Habits and Routines during Transitions among Emerging Adults with Type 1 Diabetes

Kathleen M. Hanna, Jed R. Hansen

Research output: Contribution to journalArticle

Abstract

To provide insight into poorly understood diabetes self-management among emerging adults with type 1 diabetes (TID) experiencing transitions, this study described their diabetes self-management-related habits, routines, and disruptions as well as explored relationships among habits and routines. A qualitative study, guided by critical incidence technique, was conducted. Participants were asked to describe situations when they did and did not check blood glucose, administer insulin, eat meals, and exercise as planned. They were also asked to describe activities in a typical day and in association with diabetes self-management. Content analysis with a priori definitions of habits and routines was performed. Participants described diabetes self-management-related transitional disruption as forgetting and disorder. They described habits associated with checking a blood glucose, giving an insulin dose, eating a meal, and initiating exercise. They described routines in association with meals, exercise, and overall diabetes management. These findings provide information on variables to target in intervention research.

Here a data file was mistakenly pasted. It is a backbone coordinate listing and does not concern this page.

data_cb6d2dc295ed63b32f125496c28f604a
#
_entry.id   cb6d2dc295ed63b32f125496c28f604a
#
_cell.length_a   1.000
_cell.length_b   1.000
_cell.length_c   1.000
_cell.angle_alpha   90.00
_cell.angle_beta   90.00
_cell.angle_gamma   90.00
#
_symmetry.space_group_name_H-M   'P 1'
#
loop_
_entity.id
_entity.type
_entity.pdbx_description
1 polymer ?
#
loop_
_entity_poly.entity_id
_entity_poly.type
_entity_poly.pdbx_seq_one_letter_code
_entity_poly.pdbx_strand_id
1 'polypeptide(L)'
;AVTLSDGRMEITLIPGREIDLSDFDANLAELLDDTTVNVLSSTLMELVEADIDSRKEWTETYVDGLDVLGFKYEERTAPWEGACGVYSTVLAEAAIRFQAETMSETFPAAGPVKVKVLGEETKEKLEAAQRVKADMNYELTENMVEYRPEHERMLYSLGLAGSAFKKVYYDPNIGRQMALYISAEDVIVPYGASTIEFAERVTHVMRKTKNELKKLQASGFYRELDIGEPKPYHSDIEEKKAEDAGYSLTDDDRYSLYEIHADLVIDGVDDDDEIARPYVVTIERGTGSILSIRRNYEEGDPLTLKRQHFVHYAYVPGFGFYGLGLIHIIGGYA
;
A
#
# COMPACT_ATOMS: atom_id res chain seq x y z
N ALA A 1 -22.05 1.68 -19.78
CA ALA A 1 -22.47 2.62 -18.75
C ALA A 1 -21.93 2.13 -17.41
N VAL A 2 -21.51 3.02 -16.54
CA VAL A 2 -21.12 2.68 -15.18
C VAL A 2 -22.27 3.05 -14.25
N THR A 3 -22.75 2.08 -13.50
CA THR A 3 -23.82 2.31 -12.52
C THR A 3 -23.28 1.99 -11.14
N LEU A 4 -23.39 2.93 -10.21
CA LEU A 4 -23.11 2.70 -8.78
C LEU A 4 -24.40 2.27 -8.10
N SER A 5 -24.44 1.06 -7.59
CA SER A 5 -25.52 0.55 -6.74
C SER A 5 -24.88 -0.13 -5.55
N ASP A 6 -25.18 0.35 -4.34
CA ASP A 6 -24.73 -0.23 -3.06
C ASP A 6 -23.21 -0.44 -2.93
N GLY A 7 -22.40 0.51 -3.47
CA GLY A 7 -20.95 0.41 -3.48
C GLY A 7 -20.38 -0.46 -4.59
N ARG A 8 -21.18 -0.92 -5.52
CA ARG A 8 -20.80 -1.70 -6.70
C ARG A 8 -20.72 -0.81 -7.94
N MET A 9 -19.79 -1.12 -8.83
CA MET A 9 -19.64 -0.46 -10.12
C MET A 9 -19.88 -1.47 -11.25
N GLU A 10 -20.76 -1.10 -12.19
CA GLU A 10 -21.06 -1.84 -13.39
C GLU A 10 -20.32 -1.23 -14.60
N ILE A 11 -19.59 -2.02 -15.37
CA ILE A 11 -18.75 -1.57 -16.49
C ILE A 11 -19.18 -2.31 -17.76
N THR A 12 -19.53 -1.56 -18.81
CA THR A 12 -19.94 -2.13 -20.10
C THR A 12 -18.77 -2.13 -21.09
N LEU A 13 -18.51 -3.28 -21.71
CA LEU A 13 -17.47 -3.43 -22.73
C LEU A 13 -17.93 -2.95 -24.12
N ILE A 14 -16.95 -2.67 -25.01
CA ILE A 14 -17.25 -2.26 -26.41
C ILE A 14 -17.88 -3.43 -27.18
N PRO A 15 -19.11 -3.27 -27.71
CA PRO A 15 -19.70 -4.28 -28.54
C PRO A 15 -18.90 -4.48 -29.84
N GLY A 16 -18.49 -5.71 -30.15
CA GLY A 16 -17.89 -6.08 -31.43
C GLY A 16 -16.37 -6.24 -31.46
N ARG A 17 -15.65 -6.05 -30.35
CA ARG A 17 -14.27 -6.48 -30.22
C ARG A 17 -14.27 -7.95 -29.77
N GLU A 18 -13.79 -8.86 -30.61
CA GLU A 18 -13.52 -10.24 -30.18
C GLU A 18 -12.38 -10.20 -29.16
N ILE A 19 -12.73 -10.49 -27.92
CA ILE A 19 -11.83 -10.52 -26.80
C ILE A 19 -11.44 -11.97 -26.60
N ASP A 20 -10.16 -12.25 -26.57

Original languageEnglish (US)
JournalWestern journal of nursing research
DOIs
StateAccepted/In press - Jan 1 2019

Fingerprint

Self Care
Type 1 Diabetes Mellitus
Habits
Meals
Blood Glucose
Insulin
Eating
Incidence
Research

Keywords

  • emerging adults
  • habits
  • routines
  • transitions
  • type 1 diabetes

ASJC Scopus subject areas

  • Nursing(all)

Cite this

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